At present we are observing the 150th anniversary of George B. McClellan’s attempt to take Richmond in 1862. I haven’t seen much written about it. I expect we’ll see something soon, starting with the anniversary of Robert E. Lee’s taking charge of the Army of Northern Virginia. At that point McClellan will become the target of criticism and the subject of a good number of jokes.
It’s easy to make jokes about McClellan. I should know. Earlier this month, in delivering a paper about how Grant won his third star, I observed that several speakers cast aspersions on McClellan, and even I raised some questions about him. Someone in the audience had the audacity to ask about why, if McClellan was such a poor general, did he have such an impressive equestrian statue on Connecticut Avenue (a statue recently restored to its original toy soldier green … not sure I like it). I pointed out that while many of McClellan’s soldiers may have admired him, the soldier vote went overwhelmingly for Lincoln in 1864 (I would venture that the officer vote, at least in the Army of the Potomac, was much more even) and mentioned the old saw about the two roads going northward from the rear of the statue to allow McClellan to commence a change of base. Someone else added that the monument’s placement was much further away from the downtown area than were the monuments to other Civil War heroes, although I wonder whether that could be explained in part by time of death (John A. Rawlins has a statue quite near the White House, if you know where to look, but I don’t think that location indicates his importance to anyone but Grant). Later on, feeling that I’d been unfair to Little Mac, I recounted Grant’s rather even-handed, even generous assessment of him. However, I fear, the damage had been done.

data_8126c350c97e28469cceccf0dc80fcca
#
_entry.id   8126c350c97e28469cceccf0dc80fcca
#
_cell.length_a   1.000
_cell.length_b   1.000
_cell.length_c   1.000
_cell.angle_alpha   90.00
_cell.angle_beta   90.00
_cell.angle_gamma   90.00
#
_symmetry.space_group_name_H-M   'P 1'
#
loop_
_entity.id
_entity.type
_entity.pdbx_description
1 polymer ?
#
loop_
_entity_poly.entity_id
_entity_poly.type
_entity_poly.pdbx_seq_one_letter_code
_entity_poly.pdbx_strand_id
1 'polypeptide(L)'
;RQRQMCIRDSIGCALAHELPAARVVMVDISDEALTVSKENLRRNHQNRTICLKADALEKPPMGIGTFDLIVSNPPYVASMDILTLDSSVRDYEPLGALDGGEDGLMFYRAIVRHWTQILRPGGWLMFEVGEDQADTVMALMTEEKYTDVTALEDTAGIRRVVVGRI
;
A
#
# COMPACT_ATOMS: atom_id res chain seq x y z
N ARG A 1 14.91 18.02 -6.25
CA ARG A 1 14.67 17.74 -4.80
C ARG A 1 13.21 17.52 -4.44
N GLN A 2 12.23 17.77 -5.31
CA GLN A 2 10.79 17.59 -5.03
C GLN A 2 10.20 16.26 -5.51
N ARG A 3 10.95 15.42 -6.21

Part of the problem with the exchange was that it became predictable. Someone said McClellan’s men loved him because he was careful with their lives. The easy answer to that is to remind people of what happened at Antietam, the bloodiest single day of combat during the war, as well as the toll from disease suffered by his men in the spring of 1862. Someone also cited the Lee comment that Marse Robert always thought McClellan was the best general he ever faced, as if that clinched the argument. Of course, Grant compared Joe Johnston favorably to Lee, so if that’s how we’re going to go about such a discussion (let alone the question of whether Lee actually said what he said about McClellan, or what he said about Grant), we’re not going to get very far. These exchanges become tiresome.
Look, George B. McClellan had his shortcomings. But it would seem to me that rather than simply repeat old refrains, that we look at him a little differently. If he said negative things about Lincoln, well, Lincoln said negative things about him (and other generals). If he was aware of politics, well, so were other generals. If he questioned the authorities in Washington, he was not alone. He had a case that his plans concerning Richmond were complicated by Lincoln’s handling of McDowell’s corps; if he mishandled justifying why he should have remained on the James in July 1862, one must still wonder whether it was a good idea to abandon that position.
All the above does not mean that I think George B. McClellan was the unsung hero of the war. Some of McClellan’s defenders go too far, and in a few cases insist that we see things as McClellan saw them and adopt his assumptions as our own. Some people always decry civilian “interference” with the military, but it’s a fact of life: how generals handle that is a test of their ability as a general (certainly an American general). But McClellan did understand the link between policy ends and military means, and at times he’s been unjustly maligned. We might do better than to resort to the simple stick figure stereotypes that I fear we will encounter again over the next two months about the man who thought he could do it all.